Celeste Ackert credits her parents’ careers as military officers for the discipline and hard work that have helped her career flourish. Both traits have been instrumental in her success, as has been her ability to recognize the value of unexpected opportunities and take advantage of them — even when that requires moving out of her comfort zone.
After graduating with a double major in industrial management and economics, Ackert started her career in operations and project management. An early opportunity led her out of operations and into finance, where she has since brought an FP&A focus to most of her work during a nearly 20-year finance career.
Before joining sourcing automation and technology provider Fairmarkit as its first CFO in 2022, Ackert was vice president of finance at a cloud-computing software company. Before that, she served in a range of finance positions from FP&A manager to director of finance and senior director for FP&A for software and technology companies of varying sizes.
- First CFO position: 2022
- Notable previous employers:
- Sumo Logic
This interview has been edited for brevity and clarity.
SANDRA BECKWITH: What made you the ideal candidate for Fairmarkit’s first CFO?
CELESTE ACKERT: I think there were four factors, starting with my operations and FP&A background. Second, Fairmarkit is a young company, so my experience scaling startups is important. Third, I know how to partner with other leaders in a small organization so the finance team becomes viewed as a valuable resource rather than simply budget-keepers.
Finally, I wanted to be part of the Fairmarkit team because its product and value proposition were incredibly compelling. In a previous position with a large enterprise, I partnered with the chief procurement officer on several efficiency initiatives. That experience helped me understand the trade-offs and challenges purchasing professionals face, and how Fairmarkit can bring them tangible and immediate ROI.
ACKERT: While I was in operations at a small private company, my core role involved running analytics reporting for distribution center inventory. I loved the cross-functional nature of this work. After working closely with the CFO on a few projects involving process efficiencies and shipping costs, he asked me to join the finance department in a new role that included forecasting, reporting, and departmental budgeting.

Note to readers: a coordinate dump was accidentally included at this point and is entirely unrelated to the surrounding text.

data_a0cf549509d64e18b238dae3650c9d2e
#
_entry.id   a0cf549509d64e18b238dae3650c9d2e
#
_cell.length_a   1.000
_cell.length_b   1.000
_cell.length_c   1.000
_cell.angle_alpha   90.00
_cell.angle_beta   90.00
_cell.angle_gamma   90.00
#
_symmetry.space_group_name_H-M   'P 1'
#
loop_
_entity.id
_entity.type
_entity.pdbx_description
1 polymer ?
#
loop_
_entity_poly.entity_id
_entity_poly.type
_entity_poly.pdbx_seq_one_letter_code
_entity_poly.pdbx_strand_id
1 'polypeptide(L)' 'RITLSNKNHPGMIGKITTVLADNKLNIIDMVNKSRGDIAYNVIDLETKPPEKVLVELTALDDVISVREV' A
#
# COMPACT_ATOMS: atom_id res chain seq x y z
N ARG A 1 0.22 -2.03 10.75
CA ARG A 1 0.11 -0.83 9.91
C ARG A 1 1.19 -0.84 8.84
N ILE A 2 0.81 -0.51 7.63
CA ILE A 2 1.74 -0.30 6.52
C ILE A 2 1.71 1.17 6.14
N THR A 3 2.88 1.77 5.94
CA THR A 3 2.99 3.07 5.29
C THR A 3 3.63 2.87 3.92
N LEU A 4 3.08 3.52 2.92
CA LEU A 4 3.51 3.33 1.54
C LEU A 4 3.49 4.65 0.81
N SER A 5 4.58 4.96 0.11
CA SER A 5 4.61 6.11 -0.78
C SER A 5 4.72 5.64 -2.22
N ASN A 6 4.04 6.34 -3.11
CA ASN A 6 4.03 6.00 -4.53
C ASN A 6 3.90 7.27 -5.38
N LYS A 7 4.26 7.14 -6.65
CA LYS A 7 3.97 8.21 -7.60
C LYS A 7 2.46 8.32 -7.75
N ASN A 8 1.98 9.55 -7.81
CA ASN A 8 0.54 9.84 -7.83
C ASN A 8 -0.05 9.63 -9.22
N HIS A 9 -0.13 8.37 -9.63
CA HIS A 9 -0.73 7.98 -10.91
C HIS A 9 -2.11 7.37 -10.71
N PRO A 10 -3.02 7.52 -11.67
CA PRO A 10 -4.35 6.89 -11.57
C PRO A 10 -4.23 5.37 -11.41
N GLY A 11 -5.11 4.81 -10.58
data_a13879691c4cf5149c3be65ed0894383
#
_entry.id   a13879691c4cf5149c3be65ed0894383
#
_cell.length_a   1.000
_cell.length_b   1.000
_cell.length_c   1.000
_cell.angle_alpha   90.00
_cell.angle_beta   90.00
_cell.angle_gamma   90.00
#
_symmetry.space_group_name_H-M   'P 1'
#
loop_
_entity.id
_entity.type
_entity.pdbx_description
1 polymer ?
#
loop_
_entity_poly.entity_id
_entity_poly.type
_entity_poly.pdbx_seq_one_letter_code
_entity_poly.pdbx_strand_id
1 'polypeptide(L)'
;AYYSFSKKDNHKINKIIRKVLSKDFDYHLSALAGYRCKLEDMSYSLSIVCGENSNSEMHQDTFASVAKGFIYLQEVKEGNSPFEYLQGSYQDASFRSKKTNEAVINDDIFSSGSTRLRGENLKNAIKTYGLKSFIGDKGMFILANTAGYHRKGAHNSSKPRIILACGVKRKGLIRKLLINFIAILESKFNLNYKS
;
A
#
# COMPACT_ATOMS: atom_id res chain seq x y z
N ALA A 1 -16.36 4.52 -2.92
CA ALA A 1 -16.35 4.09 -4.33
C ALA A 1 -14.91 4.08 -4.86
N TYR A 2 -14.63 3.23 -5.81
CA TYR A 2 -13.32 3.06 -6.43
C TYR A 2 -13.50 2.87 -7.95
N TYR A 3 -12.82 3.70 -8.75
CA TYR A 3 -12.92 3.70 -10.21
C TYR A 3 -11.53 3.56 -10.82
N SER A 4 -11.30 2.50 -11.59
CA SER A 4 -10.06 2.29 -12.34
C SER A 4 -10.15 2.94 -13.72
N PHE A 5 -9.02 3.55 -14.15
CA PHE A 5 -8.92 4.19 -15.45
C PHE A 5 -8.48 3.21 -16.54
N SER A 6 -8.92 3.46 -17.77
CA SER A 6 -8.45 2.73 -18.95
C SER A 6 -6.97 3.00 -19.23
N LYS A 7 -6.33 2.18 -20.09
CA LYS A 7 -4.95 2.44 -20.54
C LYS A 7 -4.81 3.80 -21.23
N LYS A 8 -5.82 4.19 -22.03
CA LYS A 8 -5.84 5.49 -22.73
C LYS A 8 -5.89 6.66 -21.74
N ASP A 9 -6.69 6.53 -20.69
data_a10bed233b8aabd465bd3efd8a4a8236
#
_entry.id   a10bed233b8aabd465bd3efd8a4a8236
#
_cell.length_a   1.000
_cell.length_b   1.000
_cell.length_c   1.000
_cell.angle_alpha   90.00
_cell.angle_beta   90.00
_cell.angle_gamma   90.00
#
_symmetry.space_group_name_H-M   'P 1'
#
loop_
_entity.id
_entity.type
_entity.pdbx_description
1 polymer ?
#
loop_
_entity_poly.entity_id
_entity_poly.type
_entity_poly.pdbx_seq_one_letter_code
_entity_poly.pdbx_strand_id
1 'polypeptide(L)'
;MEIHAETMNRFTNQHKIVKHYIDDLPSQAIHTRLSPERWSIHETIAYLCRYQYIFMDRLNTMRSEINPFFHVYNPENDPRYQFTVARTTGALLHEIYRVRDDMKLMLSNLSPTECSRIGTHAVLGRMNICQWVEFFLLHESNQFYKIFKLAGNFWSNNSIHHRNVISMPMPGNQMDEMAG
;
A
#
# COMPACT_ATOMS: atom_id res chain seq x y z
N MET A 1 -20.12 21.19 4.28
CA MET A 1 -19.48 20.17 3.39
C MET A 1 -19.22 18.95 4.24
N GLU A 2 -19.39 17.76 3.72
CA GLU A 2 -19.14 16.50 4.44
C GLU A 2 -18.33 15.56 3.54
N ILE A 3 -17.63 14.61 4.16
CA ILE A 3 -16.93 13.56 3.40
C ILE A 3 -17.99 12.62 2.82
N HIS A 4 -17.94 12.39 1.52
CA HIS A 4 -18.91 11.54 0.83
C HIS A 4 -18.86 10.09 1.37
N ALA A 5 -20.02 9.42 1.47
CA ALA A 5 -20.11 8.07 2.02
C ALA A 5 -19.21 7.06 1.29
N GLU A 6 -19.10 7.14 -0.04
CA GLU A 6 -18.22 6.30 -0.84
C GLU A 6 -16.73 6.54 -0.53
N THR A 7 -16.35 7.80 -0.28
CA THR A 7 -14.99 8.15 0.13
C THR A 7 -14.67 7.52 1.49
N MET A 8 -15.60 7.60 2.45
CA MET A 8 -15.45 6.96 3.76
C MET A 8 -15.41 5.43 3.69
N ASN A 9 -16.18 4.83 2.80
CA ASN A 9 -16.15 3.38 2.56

I took a chance when I accepted, not knowing then that this was actually FP&A, even though my job title was something else. That decision ended up driving my career progression.
How does your background affect how you do the job and how might it differ from someone who came to that role with different experience?
ACKERT: Because of my operations background, I approach challenges with a more cross-functional and forward-looking lens. I'm big on operational and finance metrics and benchmarks, and I'm constantly thinking through how we can move the metrics meaningfully. That means I'm always challenging my team to move beyond simply copying and pasting a report to determining the finding, recommendation, or action coming out of those numbers.
Looking back, what do you think was your most pivotal career moment, or what “aha” has had a significant impact?
ACKERT: When I had the great fortune to join the finance team at VMware, I was matrixed out to partner with the general manager (GM) of a fast-growing business unit. It felt like working at a startup within a larger company. I next rotated into two other roles there before reconnecting with that GM, who had since left to join a startup as CEO.
He asked me to join his team as head of FP&A, but I was reluctant to do so because I really, really loved my role where I was. I made the move, though. While it felt risky (and it was), it was the opportunity I needed to become a more well-rounded finance professional.
I would encourage people to dream big and outside the box. Recognize those once-in-a-lifetime opportunities and capitalize on them.
Was becoming CFO always the goal once you shifted into finance?
ACKERT: It wasn’t. I loved FP&A and thought leading an FP&A team at a larger company was going to be my track. I think the shift to a CFO path came right after I left VMware for what became my IPO scaling journey at Sumo Logic. As the team began working on the IPO documents, I realized there were many other facets of finance that I didn't know well.
It was a significant learning opportunity for me. That realization led me to tackle a bigger challenge as vice president of finance at an earlier-stage startup.
Would you recommend your path to others in finance hoping to become CFOs?
ACKERT: I would encourage people to dream big and outside the box. Recognize those once-in-a-lifetime opportunities and capitalize on them. It's easy for me to shy away from the challenges and opportunities that seem too hard, and I’ve been uncomfortable when I’ve taken them on. But I'm really glad I have. I hope I have many more of those opportunities in the future, too.